|Elevation||226 ft (68.9 m)|
|Area||3.3 sq mi (8.5 km2)|
|- land||3.3 sq mi (9 km2)|
|- water||0.0 sq mi (0 km2), 0%|
|Density||252.5/sq mi (97.5/km2)|
|Mayor||Steven T. Bridwell (D) (faces special election in October)|
|- summer (DST)||CDT (UTC-5)|
Location of Louisiana in the United States
Under a cited cost-saving realignment plan, the Webster Parish School Board closed Union Elementary School in Doyline in 2011, as Doyline High School absorbed the elementary pupils. Vandals broke windows in the abandoned structure, which contained asbestos and black mold. The building was hence razed at a cost of $99,000.
Doyline is an entry point to Lake Bistineau and the Lake Bistineau State Park. The lake itself, popular for fishing, is the reservoir of Dorcheat Bayou, a 122-mile stream that begins in Nevada County, Arkansas.
On August 24, 2006, an explosion of the Explo Systems, Inc., site at Camp Minden led to the evacuation of six hundred pupils nearby but caused no injuries or fatalities. The site is a former U.S. Army ammunition plant where military bombs were disassembled and recycled.
In December 2012, police began the removal of 2,700 tons of explosives from Camp Minden, located at the site of the former Louisiana Army Ammunition Plant, leading to evacuations from nearby Doyline.
In 2017, Steven T. Bridwell, a Democratic member of the Doyline Town Council, was appointed mayor on the resignation of Gary Carter (No Party) after his arrest for domestic abuse. Bridwell was succeeded on the council by Christine Carter Gates. A special election for both positions will be held in October 2017.
Doyline is located at (32.531282, -93.410145).
According to the United States Census Bureau, the village has a total area of 3.3 square miles (8.5 km2), all land.
As of the census of 2000, there were 841 people, 325 households, and 235 families residing in the village. The population density was 252.5 inhabitants per square mile (97.5/km²). There were 359 housing units at an average density of 107.8 per square mile (41.6/km²). The racial makeup of the village was 79.90% White, 17.12% African American, 0.12% Asian, 0.12% from other races, and 2.73% from two or more races. Hispanic or Latino of any race were 0.71% of the population.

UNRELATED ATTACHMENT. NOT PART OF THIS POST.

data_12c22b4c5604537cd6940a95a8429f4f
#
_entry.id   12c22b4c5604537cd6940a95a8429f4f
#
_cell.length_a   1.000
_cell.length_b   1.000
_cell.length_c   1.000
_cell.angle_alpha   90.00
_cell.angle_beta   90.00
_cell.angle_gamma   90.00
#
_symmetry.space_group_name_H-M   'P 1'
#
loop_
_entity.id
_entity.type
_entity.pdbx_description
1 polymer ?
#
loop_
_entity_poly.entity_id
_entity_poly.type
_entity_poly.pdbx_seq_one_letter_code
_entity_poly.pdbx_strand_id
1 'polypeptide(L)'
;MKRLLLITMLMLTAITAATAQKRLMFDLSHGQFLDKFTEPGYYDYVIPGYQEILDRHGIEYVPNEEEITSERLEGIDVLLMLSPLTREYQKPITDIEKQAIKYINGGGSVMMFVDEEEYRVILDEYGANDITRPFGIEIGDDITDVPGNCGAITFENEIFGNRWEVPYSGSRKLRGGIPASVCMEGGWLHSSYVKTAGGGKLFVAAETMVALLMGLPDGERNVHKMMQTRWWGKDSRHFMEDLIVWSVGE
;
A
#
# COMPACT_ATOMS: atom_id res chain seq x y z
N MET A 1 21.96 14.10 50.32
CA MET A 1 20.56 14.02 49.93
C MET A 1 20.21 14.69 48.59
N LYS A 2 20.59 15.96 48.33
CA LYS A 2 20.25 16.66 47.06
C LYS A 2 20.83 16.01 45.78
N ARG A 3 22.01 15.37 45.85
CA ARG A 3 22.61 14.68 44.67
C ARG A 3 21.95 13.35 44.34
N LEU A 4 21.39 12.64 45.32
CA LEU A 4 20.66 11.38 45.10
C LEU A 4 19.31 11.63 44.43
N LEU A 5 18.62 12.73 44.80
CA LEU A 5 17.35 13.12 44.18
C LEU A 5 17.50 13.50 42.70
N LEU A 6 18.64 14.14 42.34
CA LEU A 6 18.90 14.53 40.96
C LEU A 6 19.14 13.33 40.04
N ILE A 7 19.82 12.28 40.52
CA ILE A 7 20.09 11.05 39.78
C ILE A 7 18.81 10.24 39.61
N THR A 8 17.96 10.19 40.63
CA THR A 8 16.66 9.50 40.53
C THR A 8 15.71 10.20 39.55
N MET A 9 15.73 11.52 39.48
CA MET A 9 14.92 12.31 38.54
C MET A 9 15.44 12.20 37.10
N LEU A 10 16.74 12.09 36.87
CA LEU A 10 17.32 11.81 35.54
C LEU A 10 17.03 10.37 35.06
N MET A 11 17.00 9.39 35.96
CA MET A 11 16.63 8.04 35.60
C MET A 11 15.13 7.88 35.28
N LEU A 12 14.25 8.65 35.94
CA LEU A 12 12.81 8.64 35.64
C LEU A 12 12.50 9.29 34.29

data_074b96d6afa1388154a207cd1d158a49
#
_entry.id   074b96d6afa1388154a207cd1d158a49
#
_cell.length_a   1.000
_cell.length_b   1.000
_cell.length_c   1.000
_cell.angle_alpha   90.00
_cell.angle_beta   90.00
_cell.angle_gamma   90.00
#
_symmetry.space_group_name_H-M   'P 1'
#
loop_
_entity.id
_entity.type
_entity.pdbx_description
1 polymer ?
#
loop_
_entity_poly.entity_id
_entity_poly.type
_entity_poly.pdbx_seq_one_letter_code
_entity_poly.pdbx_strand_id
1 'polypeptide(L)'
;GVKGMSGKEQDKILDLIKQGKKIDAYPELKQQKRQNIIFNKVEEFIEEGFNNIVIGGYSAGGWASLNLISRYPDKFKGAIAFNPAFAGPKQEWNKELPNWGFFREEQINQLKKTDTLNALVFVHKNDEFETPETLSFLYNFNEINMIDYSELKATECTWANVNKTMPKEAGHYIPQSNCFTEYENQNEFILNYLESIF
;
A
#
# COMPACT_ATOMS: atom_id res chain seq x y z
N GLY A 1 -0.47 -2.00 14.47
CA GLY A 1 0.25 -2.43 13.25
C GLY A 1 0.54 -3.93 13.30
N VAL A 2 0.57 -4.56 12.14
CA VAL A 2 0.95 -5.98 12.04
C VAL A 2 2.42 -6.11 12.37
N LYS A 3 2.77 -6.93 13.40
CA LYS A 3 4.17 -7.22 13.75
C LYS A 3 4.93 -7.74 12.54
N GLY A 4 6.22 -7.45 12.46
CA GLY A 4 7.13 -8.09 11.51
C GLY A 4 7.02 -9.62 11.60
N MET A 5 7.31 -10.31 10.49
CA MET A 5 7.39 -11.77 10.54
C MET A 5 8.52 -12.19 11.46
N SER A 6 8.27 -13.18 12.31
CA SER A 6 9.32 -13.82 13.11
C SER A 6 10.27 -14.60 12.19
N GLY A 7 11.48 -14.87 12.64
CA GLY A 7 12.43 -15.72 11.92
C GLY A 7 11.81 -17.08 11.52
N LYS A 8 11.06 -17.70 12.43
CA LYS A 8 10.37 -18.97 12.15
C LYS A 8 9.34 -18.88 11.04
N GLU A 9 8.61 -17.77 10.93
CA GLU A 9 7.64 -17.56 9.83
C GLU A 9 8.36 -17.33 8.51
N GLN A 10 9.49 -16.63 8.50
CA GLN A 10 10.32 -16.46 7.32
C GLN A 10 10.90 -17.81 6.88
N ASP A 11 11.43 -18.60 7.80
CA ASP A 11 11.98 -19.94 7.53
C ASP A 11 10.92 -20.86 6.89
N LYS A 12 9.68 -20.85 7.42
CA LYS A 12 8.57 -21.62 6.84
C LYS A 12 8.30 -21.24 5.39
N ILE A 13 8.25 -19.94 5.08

There were 325 households out of which 32.6% had children under the age of 18 living with them, 53.8% were married couples living together, 15.7% had a female householder with no husband present, and 27.4% were non-families. 25.5% of all households were made up of individuals and 12.0% had someone living alone who was 65 years of age or older. The average household size was 2.59 and the average family size was 3.08.
In the village, the population was spread out with 26.0% under the age of 18, 12.1% from 18 to 24, 25.8% from 25 to 44, 23.4% from 45 to 64, and 12.6% who were 65 years of age or older. The median age was 35 years. For every 100 females there were 93.8 males. For every 100 females age 18 and over, there were 88.5 males.
The median income for a household in the village was $34,063, and the median income for a family was $36,875. Males had a median income of $30,536 versus $21,563 for females. The per capita income for the village was $16,218. About 12.4% of families and 18.9% of the population were below the poverty line, including 34.7% of those under age 18 and 15.1% of those age 65 or over.
- James E. Bolin (1914–2002), a district and circuit judge and a former member of the Louisiana House of Representatives, was born in Doyline.
- John Ardis Cawthon (1907–1984), education professor and regional historian at Louisiana Tech University was reared in Doyline.
- Tommy Joe Eagles (1949-1994), college basketball coach, graduated in 1967 from Doyline High School.
- Harold Montgomery (1911–1995), lived in Doyline, and was a businessman and conservative state senator from 1960–1968 and 1972–1976.
- Jimmy G. Tharpe (1930–2008), founder of Louisiana Baptist University in Shreveport, pastored during the early 1950s at the Trinity Baptist Church, then a Missionary Baptist congregation in Doyline but since Independent Baptist.
- C.W. Thompson of Doyline was a former president of the Webster Parish School Board who was elected without opposition to succeed James Bolin in the Louisiana House from 1944 until his death in office in 1951. Mrs. Lizzie P. Thompson filled her husband's seat from 1951–1952, when it was won by E.D. Gleason of Shongaloo in central Webster Parish.
- Michelle Bates (January 9, 2015). "Demoltion of Doyline's Union Elementary underway". Minden Press-Herald. Retrieved January 10, 2015.
- "True Blood filming locations". Internet Movie Data Base. Retrieved January 9, 2015.
- "Tons of explosives found in US town". 3 News NZ. December 4, 2012.
- Bruce Franklin (March 13, 2017). "Gates appointed to Doyline council". Minden Press-Herald. Retrieved March 14, 2017.
- "US Gazetteer files: 2010, 2000, and 1990". United States Census Bureau. 2011-02-12. Retrieved 2011-04-23.
- "Annual Estimates of the Resident Population for Incorporated Places: April 1, 2010 to July 1, 2015". Retrieved July 2, 2016.
- "Census of Population and Housing". Census.gov. Archived from the original on May 12, 2015. Retrieved June 4, 2015.
- "American FactFinder". United States Census Bureau. Archived from the original on 2013-09-11. Retrieved 2008-01-31.